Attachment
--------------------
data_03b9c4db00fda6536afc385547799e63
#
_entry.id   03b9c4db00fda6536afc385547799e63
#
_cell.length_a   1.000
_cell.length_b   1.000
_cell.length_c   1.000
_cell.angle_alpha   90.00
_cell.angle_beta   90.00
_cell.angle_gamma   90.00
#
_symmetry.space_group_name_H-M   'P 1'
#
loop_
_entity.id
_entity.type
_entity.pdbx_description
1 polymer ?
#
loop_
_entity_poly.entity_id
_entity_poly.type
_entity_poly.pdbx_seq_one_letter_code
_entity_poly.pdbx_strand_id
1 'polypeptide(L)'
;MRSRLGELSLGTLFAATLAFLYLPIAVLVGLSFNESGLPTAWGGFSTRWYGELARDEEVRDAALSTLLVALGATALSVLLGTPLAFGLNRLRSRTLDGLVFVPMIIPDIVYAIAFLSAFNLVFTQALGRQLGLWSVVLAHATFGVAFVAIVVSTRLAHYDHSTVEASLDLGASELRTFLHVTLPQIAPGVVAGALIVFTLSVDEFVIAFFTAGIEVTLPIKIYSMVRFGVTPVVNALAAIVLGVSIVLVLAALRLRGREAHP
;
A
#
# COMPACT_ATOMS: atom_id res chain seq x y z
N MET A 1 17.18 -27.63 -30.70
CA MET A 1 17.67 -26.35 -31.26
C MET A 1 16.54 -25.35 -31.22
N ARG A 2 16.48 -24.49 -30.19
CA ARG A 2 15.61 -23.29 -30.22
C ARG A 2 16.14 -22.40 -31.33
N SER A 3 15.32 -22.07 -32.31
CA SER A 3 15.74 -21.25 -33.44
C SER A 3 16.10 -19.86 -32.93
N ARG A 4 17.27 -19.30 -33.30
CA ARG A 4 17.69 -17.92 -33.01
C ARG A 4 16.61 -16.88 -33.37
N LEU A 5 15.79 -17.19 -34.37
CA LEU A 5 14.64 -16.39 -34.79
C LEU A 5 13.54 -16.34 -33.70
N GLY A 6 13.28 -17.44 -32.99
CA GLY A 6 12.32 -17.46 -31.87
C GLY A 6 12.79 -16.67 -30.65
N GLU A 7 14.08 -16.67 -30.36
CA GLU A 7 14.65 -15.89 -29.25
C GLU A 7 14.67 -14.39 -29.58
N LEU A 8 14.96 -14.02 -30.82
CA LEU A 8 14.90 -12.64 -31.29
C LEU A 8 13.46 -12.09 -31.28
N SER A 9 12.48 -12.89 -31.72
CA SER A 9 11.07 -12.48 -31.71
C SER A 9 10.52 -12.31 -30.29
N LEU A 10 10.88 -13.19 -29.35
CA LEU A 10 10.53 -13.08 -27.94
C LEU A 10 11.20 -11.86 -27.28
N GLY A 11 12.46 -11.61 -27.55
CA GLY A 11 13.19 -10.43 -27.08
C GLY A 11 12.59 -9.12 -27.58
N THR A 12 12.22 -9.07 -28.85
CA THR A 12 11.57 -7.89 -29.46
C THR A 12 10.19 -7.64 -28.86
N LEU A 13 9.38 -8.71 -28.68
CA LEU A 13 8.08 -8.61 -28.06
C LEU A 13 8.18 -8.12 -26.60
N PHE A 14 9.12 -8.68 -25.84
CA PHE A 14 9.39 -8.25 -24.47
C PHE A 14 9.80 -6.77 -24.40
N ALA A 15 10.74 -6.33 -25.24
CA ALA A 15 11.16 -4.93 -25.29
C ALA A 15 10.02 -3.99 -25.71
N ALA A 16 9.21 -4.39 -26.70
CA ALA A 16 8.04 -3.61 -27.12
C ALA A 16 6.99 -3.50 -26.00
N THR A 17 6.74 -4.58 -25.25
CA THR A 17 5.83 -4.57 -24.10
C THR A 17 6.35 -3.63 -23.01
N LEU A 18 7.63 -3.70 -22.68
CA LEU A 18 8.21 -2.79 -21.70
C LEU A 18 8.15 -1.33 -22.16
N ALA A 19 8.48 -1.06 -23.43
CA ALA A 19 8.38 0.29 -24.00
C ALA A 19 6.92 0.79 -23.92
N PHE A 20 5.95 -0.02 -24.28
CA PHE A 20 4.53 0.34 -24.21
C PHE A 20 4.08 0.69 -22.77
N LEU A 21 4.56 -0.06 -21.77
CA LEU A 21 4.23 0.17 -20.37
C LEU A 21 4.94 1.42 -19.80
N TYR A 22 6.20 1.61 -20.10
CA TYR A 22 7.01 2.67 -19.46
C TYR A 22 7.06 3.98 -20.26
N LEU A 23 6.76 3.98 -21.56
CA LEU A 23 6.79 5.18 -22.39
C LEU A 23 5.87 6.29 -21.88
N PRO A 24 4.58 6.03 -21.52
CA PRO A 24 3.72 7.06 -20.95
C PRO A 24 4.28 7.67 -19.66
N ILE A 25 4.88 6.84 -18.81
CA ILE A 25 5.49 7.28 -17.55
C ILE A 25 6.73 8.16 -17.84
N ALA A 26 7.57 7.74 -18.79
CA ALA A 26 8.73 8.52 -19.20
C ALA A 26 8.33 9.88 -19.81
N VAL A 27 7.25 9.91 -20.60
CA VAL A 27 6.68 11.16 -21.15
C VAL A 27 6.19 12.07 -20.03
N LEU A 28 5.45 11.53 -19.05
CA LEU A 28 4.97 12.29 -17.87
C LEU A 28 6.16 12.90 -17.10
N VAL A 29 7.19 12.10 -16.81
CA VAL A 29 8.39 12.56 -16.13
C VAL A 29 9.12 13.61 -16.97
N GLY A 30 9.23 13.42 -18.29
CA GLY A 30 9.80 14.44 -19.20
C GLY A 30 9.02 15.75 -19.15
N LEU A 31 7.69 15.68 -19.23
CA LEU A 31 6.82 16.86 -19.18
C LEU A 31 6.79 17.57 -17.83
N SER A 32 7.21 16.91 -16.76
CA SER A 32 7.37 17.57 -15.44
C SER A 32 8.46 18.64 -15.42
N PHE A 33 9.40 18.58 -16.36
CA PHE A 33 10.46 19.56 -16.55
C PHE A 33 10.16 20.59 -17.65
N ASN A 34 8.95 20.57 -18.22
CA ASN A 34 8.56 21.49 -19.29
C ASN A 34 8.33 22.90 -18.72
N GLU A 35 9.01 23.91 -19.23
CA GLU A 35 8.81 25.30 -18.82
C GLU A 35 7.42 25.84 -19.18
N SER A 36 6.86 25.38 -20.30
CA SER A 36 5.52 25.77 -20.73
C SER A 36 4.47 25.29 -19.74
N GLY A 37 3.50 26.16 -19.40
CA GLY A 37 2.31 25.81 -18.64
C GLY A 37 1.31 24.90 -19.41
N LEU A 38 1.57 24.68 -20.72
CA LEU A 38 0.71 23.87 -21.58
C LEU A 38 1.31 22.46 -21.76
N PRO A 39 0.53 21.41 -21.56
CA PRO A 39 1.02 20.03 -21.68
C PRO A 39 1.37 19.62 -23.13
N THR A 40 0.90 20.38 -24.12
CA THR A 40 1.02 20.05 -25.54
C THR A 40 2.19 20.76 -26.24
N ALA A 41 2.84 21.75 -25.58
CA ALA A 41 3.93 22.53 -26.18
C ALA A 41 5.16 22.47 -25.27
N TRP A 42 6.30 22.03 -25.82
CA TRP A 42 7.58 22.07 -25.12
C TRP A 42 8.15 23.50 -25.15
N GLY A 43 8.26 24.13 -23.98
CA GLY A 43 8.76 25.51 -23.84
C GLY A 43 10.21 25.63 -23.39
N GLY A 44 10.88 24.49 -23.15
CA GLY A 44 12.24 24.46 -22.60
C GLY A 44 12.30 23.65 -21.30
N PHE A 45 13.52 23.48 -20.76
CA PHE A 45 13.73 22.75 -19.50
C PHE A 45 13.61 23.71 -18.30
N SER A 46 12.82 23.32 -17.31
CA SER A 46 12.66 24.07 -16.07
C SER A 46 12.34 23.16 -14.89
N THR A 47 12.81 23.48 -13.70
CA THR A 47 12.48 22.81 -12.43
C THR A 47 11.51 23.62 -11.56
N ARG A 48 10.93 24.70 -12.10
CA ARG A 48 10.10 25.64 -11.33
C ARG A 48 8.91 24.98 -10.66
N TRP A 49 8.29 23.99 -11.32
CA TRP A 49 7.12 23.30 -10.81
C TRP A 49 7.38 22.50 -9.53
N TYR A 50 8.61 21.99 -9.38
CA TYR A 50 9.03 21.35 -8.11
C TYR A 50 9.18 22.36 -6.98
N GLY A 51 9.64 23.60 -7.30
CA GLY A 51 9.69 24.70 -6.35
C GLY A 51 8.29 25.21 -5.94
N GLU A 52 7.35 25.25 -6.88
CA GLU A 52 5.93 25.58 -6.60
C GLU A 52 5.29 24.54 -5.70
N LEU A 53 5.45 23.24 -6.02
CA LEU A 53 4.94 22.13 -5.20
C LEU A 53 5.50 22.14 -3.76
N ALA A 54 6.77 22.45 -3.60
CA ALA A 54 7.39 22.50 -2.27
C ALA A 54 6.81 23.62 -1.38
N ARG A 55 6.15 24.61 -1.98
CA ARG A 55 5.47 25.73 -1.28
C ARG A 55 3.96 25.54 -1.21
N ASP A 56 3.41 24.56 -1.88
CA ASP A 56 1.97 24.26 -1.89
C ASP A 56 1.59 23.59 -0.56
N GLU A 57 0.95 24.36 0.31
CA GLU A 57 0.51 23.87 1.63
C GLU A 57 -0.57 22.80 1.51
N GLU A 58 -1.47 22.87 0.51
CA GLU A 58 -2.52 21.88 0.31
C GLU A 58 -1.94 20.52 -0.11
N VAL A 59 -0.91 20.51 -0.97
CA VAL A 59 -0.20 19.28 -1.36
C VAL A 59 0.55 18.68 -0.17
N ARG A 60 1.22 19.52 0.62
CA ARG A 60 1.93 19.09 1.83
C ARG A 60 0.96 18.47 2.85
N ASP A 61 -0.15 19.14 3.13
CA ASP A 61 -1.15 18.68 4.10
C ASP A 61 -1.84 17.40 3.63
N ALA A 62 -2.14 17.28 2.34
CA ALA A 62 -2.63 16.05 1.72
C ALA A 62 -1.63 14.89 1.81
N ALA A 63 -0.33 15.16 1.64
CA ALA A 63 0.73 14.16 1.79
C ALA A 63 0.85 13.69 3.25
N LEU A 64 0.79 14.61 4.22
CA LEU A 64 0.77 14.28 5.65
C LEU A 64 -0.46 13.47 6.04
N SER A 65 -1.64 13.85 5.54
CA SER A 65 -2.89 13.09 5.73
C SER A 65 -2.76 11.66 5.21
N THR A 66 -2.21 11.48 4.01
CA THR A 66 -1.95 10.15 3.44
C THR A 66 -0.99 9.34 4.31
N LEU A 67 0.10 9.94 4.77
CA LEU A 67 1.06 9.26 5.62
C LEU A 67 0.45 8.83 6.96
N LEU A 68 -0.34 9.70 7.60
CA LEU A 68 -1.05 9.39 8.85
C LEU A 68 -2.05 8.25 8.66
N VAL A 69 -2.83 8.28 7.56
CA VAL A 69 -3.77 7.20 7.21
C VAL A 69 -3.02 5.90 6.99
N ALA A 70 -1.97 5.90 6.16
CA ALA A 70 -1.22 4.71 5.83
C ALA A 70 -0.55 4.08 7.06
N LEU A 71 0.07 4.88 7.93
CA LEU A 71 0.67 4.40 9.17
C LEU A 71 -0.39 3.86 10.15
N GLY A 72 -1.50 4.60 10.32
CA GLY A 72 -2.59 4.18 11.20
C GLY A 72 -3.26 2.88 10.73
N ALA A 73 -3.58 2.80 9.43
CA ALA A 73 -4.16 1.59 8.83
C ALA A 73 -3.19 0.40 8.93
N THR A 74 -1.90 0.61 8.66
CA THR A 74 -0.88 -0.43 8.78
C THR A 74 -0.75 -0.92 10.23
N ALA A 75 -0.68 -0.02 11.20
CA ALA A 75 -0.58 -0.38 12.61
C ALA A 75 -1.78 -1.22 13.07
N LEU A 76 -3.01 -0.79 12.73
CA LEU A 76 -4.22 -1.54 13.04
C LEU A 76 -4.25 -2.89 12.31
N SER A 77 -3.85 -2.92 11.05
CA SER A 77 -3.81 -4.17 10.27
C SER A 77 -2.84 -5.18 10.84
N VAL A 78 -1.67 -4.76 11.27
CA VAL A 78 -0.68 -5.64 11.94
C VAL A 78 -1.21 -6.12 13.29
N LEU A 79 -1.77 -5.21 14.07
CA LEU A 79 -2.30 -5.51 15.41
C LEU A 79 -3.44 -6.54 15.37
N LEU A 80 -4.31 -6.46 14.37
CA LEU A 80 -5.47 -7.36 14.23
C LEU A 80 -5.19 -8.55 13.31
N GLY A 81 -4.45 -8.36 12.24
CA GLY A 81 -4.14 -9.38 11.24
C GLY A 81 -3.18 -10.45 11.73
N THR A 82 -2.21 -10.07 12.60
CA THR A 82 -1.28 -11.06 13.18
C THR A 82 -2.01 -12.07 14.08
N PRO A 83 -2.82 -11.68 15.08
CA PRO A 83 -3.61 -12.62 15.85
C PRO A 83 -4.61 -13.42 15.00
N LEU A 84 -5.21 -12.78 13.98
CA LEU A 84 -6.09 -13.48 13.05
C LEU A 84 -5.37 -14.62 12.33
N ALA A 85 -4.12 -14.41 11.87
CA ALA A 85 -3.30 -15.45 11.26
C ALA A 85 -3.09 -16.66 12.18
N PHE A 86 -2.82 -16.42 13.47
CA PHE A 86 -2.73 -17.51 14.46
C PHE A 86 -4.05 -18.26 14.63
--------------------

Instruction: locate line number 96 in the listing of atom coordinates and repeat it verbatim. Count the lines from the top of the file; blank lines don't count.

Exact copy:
C TYR A 22 7.06 3.98 -20.26